TRUE – CO Supreme Court Makes Illegal Ruling To Alter Election Results


Donald J. Trump has never even been CHARGED with the crime of “Insurrection”, much less convicted. This makes this claim: TRUE

  • In order for a court to take action, a jury must convict a defendant of a crime. The Colorado Supreme Court is in direct violation of the law by ordering President Trump removed from the state ballot.
  • The crime of “Insurrection” is defined in Title 18 U.S. Code 2383 as:
    • Whoever incites, sets on foot, assists, or engages in any rebellion or insurrection against the authority of the United States or the laws thereof, or gives aid or comfort thereto, shall be fined under this title or imprisoned not more than ten years, or both; and shall be incapable of holding any office under the United States.
  • Courts cannot make judgements on crimes, only a jury can convict someone unless that defendant waives the right to trial by jury.
  • No precedent has been set for claiming that Donald J. Trump participated in the crime of “Insurrection”.


The fundamental tenet of justice in the United States dictates that before a court can take action against an individual accused of a crime, a jury must convict them. However, recent events in Colorado have sparked controversy and debate, raising concerns about the boundaries of legal authority and due process.

Colorado Supreme Court’s Decision on Trump Ballot Removal: A Question of Legal Authority

The Colorado Supreme Court’s decision to order the removal of President Donald J. Trump from the state’s ballot due to alleged involvement in the crime of “Insurrection” has ignited a firestorm of legal analysis and public scrutiny. The crux of the matter revolves around whether such a decision aligns with established legal principles and the due process rights enshrined in the law.

At the core of this issue is the definition of the crime of “Insurrection,” as outlined in Title 18 U.S. Code 2383. It delineates that individuals who incite, assist, engage in, or provide aid to any rebellion or insurrection against the authority of the United States may face fines, imprisonment, and be barred from holding office under federal jurisdiction.

However, crucially, courts do not possess the authority to convict individuals of crimes. This power rests solely with a jury unless the accused waives their right to a trial by jury. The foundational concept of the right to a fair trial by a jury of peers ensures impartiality and guards against arbitrary judgments.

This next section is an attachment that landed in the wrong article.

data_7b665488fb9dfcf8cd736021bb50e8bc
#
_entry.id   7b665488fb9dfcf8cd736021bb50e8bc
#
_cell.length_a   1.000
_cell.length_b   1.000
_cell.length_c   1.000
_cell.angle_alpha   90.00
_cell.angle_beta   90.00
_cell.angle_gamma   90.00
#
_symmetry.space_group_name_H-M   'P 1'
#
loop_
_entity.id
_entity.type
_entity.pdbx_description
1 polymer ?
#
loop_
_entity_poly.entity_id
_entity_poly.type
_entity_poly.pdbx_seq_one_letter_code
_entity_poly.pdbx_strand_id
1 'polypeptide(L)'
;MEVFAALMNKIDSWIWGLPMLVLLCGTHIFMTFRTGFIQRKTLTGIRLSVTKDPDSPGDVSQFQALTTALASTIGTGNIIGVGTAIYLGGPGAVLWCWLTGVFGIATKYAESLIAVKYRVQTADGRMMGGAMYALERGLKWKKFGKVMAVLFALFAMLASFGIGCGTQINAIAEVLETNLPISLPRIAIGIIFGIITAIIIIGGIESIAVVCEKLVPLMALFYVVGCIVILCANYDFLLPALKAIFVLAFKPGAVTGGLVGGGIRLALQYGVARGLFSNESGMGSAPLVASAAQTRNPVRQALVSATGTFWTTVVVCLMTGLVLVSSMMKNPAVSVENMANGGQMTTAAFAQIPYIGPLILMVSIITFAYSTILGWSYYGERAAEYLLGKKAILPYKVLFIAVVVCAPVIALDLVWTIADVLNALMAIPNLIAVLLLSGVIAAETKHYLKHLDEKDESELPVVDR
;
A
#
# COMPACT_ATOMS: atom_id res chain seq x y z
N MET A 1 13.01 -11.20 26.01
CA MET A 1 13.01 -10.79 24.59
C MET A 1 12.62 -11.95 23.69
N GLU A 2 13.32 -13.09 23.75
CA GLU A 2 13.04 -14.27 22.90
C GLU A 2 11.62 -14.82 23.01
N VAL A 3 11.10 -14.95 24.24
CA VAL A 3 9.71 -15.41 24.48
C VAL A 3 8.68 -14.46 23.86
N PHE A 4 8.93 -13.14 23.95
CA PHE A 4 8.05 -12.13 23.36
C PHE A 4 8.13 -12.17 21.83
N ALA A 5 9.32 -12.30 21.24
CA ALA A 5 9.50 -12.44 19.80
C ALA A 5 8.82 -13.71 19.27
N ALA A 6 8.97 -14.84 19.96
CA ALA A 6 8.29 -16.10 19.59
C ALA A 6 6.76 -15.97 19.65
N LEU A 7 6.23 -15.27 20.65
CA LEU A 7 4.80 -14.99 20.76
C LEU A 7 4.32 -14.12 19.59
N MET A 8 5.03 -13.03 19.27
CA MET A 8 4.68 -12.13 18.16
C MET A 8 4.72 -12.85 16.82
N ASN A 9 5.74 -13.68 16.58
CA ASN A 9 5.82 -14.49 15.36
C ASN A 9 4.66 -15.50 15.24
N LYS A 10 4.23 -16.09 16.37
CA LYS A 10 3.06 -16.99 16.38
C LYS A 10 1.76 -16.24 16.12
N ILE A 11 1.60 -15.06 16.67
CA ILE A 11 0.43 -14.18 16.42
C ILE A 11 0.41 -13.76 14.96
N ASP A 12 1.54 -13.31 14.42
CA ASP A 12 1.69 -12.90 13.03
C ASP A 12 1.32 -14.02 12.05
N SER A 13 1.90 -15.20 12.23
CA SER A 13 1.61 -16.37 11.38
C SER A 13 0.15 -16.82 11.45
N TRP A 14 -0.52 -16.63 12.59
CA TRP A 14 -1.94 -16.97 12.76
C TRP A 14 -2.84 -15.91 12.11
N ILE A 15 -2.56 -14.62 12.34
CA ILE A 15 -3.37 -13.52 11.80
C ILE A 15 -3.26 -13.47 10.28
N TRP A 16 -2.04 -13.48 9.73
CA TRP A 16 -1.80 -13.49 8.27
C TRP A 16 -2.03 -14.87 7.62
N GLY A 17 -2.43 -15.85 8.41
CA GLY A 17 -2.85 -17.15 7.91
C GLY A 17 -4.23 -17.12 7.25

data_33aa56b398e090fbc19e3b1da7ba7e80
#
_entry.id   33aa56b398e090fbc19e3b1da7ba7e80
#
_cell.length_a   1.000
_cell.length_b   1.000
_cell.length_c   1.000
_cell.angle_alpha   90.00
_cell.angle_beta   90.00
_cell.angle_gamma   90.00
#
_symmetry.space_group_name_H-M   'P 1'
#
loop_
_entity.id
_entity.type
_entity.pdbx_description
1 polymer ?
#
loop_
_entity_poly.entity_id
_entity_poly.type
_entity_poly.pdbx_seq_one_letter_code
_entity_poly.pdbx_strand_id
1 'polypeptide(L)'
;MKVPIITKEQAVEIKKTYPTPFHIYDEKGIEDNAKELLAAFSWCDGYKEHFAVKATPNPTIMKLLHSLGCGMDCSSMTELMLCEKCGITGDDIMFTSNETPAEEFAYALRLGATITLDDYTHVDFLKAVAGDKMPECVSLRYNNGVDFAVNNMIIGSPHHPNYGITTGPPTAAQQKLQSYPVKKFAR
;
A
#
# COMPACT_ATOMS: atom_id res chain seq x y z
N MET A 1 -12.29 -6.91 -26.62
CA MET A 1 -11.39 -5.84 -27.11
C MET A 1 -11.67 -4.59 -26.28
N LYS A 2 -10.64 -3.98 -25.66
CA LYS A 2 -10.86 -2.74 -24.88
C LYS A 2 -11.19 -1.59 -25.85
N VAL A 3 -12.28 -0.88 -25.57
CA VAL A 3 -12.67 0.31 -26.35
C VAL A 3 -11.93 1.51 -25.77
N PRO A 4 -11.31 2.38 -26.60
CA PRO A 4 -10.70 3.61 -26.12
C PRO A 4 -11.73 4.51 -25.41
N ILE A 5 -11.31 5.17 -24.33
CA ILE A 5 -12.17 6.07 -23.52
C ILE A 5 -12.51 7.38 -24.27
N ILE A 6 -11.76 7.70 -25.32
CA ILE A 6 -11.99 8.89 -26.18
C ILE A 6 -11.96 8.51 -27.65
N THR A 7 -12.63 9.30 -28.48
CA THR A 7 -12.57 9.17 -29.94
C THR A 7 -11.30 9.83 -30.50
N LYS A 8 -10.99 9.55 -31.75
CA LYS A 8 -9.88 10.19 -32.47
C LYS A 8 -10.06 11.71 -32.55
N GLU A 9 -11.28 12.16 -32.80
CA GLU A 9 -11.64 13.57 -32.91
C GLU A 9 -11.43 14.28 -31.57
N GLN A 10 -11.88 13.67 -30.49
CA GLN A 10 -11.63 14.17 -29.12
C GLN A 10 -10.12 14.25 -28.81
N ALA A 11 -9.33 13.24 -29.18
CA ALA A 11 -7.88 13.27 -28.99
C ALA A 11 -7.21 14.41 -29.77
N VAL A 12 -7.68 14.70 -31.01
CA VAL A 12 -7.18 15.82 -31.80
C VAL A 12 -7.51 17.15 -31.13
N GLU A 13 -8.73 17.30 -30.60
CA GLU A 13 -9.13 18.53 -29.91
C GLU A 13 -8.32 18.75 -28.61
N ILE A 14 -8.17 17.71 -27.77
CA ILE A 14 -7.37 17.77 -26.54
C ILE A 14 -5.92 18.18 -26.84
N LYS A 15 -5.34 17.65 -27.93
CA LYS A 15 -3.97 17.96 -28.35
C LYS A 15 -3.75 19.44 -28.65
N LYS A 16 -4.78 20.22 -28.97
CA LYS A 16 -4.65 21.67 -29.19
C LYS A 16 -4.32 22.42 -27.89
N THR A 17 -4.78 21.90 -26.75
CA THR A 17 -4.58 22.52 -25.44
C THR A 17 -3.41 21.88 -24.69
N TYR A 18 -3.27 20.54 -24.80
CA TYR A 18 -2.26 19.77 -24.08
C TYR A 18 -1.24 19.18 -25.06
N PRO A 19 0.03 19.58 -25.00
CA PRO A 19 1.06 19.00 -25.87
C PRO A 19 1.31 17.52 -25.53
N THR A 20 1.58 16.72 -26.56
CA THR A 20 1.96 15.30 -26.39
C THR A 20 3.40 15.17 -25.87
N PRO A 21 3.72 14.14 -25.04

The decision by the Colorado Supreme Court to remove President Trump from the state ballot raises significant legal questions. It prompts concerns about the violation of due process rights by bypassing the essential step of a jury conviction. This decision appears to overstep the bounds of judicial authority, raising doubts about the appropriateness of a court taking action against an individual based on allegations of a crime without a formal conviction.

Moreover, precedent plays a pivotal role in legal proceedings. No precedent exists to support the claim that Donald J. Trump participated in the crime of “Insurrection.” Absence of established legal precedent weakens the foundation of such a decision, underscoring the need for a rigorous examination of evidence and due process before any punitive action can be considered.

While the events of January 6th, 2021, at the U.S. Capitol prompted widespread condemnation and scrutiny of individuals’ roles, determining culpability for specific crimes requires a thorough legal process. Allegations alone, without due process and a fair trial, cannot form the basis for punitive measures by a court.

The Colorado Supreme Court’s action in this instance challenges the principles of justice and the rule of law. It presents a contentious debate on the boundaries of judicial authority and the adherence to established legal processes.


Colorado Supreme Court’s decision to remove President Trump from the Colorado ballot on the grounds of alleged participation in the crime of “Insurrection” raises serious concerns about the judiciary’s adherence to due process and established legal principles. It underscores the importance of upholding the fundamental rights of individuals, including the right to a fair trial by a jury, as the cornerstone of justice in a democratic society.